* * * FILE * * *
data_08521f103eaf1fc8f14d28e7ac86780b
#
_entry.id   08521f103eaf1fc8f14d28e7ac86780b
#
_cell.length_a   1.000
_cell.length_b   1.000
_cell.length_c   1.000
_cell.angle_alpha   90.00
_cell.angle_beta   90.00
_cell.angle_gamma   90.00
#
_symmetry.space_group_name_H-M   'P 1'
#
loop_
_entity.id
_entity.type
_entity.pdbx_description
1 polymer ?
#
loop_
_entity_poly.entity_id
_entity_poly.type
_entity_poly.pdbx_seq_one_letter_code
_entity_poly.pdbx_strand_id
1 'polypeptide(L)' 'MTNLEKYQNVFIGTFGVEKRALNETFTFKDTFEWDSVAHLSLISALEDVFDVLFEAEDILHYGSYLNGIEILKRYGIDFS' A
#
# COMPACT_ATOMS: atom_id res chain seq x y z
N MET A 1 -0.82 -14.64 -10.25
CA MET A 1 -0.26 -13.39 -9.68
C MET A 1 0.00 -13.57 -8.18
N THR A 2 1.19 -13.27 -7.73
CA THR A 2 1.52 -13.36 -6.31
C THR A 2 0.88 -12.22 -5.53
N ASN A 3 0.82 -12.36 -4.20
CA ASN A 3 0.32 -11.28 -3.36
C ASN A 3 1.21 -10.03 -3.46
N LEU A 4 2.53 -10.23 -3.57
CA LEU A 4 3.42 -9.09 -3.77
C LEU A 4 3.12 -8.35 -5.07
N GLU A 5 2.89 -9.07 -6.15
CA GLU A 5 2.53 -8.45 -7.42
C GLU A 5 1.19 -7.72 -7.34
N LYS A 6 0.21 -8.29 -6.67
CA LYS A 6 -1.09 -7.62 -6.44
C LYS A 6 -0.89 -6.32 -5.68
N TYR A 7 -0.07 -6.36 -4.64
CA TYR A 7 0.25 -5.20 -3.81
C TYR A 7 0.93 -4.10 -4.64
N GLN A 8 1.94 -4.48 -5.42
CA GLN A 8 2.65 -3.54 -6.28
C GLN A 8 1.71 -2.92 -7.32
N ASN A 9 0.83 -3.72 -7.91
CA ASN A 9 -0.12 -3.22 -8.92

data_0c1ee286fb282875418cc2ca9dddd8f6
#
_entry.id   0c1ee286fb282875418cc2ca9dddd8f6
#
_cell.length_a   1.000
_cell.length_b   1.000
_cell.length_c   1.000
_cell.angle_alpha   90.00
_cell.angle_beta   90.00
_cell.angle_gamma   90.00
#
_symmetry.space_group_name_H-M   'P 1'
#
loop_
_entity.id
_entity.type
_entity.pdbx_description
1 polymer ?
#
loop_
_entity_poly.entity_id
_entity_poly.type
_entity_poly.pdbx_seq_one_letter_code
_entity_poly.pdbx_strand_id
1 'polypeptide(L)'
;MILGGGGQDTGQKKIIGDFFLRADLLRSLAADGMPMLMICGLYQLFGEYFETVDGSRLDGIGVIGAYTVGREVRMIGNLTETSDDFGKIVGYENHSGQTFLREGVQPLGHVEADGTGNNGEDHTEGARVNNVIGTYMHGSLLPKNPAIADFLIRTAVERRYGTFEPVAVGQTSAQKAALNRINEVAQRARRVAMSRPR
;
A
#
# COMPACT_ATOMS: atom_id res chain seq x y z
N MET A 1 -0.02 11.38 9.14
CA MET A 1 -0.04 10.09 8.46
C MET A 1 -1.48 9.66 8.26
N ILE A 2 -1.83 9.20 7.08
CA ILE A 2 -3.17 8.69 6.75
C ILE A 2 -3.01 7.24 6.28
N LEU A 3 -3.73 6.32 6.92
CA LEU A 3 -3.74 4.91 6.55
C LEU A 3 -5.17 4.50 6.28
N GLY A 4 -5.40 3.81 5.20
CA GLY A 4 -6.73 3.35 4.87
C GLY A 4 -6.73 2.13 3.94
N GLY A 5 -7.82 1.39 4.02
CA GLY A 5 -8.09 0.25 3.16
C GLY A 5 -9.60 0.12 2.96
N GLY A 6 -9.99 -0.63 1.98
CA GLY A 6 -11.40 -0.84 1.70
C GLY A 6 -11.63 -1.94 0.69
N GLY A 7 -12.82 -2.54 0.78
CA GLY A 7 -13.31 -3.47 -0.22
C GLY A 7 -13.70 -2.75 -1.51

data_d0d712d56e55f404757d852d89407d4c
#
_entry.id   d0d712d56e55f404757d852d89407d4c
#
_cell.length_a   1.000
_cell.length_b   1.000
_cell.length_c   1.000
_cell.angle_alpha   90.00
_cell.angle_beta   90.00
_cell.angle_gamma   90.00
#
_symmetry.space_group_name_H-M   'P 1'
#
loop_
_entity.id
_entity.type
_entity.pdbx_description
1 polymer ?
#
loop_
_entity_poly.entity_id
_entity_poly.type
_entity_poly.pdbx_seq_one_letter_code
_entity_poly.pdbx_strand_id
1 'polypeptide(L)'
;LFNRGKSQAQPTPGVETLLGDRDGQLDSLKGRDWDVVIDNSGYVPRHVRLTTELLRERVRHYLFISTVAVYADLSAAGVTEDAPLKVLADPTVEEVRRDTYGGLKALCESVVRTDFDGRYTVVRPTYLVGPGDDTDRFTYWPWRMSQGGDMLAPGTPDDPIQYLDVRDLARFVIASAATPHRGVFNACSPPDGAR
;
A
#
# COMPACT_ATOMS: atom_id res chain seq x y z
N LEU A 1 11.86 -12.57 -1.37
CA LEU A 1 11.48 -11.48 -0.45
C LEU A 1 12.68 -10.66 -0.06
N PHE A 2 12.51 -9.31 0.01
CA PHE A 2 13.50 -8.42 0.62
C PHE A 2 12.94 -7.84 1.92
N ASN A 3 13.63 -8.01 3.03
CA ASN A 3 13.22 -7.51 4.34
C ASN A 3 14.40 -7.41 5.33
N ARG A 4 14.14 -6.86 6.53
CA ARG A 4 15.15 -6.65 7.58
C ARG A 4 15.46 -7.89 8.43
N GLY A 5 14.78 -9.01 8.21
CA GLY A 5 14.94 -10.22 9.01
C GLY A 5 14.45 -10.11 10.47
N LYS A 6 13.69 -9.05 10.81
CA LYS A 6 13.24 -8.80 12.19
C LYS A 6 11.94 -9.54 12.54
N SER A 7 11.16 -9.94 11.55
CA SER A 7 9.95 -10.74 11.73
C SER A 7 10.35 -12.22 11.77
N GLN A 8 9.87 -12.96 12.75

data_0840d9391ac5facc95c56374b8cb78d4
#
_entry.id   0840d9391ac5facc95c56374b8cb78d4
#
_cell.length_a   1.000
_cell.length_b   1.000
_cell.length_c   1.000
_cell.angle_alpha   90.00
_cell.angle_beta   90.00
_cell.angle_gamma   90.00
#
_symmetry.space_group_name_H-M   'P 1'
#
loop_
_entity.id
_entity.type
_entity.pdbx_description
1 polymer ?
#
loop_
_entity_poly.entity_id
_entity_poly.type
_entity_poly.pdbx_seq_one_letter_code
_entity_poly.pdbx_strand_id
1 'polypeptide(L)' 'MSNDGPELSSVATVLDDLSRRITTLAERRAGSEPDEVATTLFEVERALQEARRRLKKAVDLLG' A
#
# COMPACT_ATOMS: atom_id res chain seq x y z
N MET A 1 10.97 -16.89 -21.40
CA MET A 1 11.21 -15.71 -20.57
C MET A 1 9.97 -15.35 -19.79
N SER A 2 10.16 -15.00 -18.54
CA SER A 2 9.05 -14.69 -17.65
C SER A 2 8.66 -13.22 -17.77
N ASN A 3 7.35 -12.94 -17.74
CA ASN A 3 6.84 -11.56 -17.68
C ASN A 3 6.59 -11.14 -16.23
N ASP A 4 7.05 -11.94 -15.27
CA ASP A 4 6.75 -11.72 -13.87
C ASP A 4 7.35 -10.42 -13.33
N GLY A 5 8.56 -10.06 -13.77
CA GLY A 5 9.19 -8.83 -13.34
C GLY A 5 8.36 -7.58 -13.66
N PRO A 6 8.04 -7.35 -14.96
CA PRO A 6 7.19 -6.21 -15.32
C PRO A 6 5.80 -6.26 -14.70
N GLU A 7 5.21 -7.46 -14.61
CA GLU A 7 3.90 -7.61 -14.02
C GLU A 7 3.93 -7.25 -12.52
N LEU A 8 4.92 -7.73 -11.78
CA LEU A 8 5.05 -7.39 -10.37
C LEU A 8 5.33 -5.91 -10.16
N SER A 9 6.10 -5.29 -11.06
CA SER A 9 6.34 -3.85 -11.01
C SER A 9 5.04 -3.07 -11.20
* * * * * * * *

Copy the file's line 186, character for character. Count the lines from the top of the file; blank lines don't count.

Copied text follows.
C MET A 1 9.97 -15.35 -19.79